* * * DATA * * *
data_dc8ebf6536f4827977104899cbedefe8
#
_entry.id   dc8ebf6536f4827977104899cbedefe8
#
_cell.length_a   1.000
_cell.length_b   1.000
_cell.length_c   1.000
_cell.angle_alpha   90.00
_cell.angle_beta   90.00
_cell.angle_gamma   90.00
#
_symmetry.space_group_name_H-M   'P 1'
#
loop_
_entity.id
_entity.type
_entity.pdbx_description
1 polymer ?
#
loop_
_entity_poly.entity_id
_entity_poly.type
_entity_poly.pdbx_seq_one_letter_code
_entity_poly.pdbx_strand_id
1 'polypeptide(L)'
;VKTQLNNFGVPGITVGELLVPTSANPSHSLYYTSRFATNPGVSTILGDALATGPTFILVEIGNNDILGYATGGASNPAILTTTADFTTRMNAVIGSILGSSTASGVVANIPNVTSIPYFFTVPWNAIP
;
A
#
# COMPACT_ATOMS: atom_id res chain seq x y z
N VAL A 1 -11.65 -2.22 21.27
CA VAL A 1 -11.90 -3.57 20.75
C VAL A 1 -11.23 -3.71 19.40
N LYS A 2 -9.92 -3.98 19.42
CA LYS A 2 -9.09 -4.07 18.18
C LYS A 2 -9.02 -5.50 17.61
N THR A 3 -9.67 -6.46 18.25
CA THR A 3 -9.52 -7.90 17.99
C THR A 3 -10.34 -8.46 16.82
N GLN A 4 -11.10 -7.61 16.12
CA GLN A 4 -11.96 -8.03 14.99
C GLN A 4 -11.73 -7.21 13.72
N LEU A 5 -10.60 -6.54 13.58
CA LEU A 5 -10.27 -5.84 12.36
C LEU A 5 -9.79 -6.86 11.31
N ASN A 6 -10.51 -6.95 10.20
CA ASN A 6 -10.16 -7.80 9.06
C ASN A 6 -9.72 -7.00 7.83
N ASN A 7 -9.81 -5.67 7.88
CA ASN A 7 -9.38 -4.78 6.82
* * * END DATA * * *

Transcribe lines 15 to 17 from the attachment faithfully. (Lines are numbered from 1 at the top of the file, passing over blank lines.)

_entity.id
_entity.type
_entity.pdbx_description